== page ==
Greens (heart) oil spills

Steve Milloy Contributor
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If you think that environmentalists are lamenting the Gulf oil spill, think again.

President Obama discomfited the greens in March when he announced that he would expand opportunities for offshore drilling. Although not a sincere policy proposal, the President’s announcement nonetheless worried the greens as they thought that they might have to make a concession on offshore drilling to get oil industry support for a climate bill.

Although the President reiterated his support for more drilling after the spill, Congressional Democrats, environmental groups and the Center for American Progress have all publicly breathed a sigh of relief. Their view is that the spill not only strengthens their hand against more drilling, but increases the likelihood of getting a climate bill through the Senate. “Environmentalists hope the BP spill turns into a game changer that will help propel the climate legislation’s passage much like the Exxon Valdez oil spill led to the 1990 Clean Air Act amendments,” reported Climatewire (May 4).

This is not likely to be the case since the public of 2010 is much more hip to the green agenda than it was in 1990, but the Climatewire report provides clear insight into green-think. They don’t care about the planet’s environment so much as they do about how they can use environmental accidents to advance their social and political agenda.

Not convinced?

Consider the puzzlingly slow response of the Obama administration to the spill.

Although Homeland Security chief Janet Napolitano claims the government has been involved since “day one,” in fact, that “day one” response was limited to search and rescue efforts. Days after the spill, White House Press Secretary Robert Gibbs dismissed the severity of the accident, stating, “I don’t honestly think it opens up a whole new series of questions, because, you know, in all honesty I doubt this is the first accident that has happened and I doubt it will be the last.”

As the spill got worse, threatening coastal areas and the administration, the administration remained content to allow the inept BP — responsible for the largest oil spill on Alaska’s North Slope in 2006 — to putter around with unsuccessful efforts to repair the leak and contain to the spill.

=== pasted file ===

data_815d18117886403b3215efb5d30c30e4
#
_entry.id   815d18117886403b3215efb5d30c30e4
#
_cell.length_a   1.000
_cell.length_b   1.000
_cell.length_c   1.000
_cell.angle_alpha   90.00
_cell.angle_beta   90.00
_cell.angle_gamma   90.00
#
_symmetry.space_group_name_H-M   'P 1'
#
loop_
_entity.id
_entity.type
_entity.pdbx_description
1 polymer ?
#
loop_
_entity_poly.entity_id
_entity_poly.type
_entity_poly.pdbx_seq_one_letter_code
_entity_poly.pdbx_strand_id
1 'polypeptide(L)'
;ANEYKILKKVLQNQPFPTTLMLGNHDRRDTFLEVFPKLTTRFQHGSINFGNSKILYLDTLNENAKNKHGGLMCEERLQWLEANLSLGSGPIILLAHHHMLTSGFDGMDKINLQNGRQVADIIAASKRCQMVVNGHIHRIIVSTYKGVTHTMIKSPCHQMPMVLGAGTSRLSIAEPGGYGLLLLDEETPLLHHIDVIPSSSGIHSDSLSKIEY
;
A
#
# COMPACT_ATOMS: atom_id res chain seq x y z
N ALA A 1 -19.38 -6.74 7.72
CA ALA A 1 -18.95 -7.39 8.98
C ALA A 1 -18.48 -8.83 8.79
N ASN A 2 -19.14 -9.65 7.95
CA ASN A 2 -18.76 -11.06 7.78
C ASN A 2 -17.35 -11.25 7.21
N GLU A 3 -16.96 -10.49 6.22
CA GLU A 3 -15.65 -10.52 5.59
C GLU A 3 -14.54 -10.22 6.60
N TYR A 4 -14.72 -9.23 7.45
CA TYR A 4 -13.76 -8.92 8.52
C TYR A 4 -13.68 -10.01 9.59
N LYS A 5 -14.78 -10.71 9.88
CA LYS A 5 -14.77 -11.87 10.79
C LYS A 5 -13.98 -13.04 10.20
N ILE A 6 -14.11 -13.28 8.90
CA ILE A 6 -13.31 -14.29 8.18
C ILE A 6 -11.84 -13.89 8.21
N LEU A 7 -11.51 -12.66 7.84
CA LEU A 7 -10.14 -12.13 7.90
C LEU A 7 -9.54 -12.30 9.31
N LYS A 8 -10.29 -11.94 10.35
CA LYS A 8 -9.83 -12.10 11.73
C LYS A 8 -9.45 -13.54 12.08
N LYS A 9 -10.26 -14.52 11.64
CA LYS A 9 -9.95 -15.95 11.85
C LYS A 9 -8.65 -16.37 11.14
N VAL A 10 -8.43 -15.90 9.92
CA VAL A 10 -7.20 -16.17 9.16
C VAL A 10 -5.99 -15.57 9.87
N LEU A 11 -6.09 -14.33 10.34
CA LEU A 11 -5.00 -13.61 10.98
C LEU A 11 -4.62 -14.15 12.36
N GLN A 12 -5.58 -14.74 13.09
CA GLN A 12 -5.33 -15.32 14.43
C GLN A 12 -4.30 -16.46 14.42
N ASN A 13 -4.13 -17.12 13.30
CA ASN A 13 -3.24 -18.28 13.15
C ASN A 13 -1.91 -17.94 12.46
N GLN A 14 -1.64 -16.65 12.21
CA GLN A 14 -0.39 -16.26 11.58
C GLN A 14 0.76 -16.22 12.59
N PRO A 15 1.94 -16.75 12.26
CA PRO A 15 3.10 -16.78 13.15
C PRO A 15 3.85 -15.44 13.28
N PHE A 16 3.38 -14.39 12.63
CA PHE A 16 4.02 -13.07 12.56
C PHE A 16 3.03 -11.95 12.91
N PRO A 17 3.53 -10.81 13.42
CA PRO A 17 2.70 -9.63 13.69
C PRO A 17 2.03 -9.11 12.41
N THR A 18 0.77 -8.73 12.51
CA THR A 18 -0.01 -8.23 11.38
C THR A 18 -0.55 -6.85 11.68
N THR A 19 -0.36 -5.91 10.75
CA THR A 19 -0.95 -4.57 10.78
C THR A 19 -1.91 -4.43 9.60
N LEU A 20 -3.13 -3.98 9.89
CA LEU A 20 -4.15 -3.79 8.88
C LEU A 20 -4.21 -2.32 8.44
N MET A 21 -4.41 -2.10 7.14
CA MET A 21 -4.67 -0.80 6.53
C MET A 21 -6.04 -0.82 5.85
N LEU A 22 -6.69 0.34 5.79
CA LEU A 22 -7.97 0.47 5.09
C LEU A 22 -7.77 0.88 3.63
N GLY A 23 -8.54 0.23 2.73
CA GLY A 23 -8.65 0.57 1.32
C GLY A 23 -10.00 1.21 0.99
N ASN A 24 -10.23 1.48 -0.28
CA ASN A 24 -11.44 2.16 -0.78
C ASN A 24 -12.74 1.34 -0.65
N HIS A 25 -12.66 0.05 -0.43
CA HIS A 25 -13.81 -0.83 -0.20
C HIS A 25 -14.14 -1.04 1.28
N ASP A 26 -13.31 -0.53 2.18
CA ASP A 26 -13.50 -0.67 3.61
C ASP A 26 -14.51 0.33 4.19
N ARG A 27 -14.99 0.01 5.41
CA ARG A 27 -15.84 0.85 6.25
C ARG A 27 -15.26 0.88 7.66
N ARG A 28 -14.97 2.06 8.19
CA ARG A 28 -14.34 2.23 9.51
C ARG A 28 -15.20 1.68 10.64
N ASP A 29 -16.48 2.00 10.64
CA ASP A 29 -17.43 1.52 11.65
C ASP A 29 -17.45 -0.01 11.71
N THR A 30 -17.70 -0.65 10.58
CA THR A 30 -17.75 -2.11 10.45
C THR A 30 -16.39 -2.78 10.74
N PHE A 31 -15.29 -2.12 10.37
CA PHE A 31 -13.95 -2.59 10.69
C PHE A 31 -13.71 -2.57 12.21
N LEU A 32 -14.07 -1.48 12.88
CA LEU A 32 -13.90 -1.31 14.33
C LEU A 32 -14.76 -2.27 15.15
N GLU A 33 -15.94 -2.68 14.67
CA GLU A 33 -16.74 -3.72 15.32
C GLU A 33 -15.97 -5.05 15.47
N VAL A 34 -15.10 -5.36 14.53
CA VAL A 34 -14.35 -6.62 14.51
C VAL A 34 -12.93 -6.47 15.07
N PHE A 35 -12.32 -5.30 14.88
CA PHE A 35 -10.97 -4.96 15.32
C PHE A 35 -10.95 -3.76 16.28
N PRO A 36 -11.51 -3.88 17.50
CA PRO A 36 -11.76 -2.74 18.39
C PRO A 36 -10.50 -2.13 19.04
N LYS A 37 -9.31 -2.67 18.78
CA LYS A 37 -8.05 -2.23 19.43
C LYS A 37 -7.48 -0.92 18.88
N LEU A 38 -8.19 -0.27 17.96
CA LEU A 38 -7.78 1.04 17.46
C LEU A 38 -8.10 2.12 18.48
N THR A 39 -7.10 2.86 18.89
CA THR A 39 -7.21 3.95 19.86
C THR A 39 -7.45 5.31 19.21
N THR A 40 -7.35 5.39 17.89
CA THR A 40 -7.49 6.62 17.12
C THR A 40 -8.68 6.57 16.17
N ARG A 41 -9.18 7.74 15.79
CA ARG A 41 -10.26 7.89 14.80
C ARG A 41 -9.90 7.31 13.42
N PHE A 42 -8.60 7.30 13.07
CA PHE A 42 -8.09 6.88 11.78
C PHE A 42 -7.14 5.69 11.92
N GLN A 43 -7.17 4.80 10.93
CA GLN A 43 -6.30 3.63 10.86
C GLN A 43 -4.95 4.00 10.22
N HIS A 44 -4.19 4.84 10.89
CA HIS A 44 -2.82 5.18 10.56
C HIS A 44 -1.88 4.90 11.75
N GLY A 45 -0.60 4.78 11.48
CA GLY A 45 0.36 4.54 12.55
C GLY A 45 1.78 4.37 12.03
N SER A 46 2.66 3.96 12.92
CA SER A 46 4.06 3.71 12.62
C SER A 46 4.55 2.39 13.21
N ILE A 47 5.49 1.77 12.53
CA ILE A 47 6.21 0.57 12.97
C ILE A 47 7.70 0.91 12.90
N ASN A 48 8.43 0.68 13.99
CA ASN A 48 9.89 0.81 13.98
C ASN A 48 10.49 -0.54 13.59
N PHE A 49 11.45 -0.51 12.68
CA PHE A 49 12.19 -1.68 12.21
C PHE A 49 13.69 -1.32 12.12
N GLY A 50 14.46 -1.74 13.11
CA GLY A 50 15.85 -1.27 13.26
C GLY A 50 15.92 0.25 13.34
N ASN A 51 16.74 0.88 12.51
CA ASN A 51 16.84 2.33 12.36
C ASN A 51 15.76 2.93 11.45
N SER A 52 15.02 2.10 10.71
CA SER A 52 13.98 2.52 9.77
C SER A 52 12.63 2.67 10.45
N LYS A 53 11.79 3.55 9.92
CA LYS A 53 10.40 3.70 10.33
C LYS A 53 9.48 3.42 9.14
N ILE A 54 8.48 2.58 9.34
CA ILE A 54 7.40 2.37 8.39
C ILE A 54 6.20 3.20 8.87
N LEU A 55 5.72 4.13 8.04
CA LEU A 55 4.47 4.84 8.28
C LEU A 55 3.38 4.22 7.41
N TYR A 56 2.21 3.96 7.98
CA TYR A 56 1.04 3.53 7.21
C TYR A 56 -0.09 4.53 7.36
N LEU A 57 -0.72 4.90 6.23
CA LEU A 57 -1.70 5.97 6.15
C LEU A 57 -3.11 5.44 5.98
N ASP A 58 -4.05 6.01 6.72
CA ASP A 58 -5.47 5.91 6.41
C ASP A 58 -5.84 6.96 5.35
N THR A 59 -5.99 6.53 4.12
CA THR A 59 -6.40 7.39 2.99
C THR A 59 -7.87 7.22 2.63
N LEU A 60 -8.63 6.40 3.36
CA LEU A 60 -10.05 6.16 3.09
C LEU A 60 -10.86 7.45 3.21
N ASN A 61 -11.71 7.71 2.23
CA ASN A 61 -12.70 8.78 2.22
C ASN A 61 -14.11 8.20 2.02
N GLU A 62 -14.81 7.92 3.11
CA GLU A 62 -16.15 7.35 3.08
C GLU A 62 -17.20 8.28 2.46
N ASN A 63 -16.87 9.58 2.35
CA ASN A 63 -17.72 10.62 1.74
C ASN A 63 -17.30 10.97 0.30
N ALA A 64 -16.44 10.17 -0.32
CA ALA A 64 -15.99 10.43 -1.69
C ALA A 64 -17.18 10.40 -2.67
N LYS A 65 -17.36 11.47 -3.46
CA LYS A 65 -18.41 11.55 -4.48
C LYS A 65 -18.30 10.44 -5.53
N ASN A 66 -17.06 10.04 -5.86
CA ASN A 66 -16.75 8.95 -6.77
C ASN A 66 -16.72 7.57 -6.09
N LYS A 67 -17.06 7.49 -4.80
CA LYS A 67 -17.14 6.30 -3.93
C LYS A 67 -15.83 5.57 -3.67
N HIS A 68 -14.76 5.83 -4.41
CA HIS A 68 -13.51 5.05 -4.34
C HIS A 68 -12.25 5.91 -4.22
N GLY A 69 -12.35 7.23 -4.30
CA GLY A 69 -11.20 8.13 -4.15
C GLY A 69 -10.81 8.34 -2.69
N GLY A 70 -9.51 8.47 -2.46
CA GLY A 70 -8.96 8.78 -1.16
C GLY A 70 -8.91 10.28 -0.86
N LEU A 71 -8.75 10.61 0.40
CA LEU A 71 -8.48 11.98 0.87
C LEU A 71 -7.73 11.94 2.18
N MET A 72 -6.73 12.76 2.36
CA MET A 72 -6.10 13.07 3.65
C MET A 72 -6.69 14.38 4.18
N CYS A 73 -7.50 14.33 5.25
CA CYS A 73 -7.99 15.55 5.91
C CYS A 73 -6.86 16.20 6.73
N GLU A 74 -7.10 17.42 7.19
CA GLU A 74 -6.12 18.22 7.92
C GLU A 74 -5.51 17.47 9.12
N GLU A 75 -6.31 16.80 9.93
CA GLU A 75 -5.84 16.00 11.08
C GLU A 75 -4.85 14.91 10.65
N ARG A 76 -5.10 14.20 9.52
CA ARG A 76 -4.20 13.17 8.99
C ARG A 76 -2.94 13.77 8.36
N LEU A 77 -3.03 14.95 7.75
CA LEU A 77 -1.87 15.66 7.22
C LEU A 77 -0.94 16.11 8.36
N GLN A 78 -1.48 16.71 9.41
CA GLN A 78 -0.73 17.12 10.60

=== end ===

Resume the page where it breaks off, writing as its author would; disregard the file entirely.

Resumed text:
For an administration that claims to be so sensitive to the environment, its reaction was curious. Why didn’t the administration rush to action? If your house is catches fire, does the 911 operator respond to your call for help with, “Let’s wait and see if you can put it out before we send a fire truck.”

Interestingly, a Clinton administration-era plan calls for the immediate use of fire booms in case of a major Gulf oil spill, according to a Mobile Press-Register report. A single boom (costing only a few hundred thousand dollars) towed by two boats can burn 1,800 barrels of oil an hour, “raising the possibility that the spill could have been contained at the accident scene 100 miles from shore.”

But there were no booms onsite or anywhere close. It took federal officials more than a week to even conduct a test burn. Booms won’t be onsite until Wednesday or Thursday of this week.

It’s hard to know for sure whether this all simple lameness on the part of government, or whether the Obama administration is in no rush to prevent a disaster because it perceives an oil-drenched Gulf Coast as a way to advance cap-and-trade and anti-oil agendas. But why would it let a good crisis go to waste?

Steve Milloy publishes and is the author of Green Hell: How Environmentalists Plan to Control Your Life and What You Can Do to Stop Them (Regnery 2009).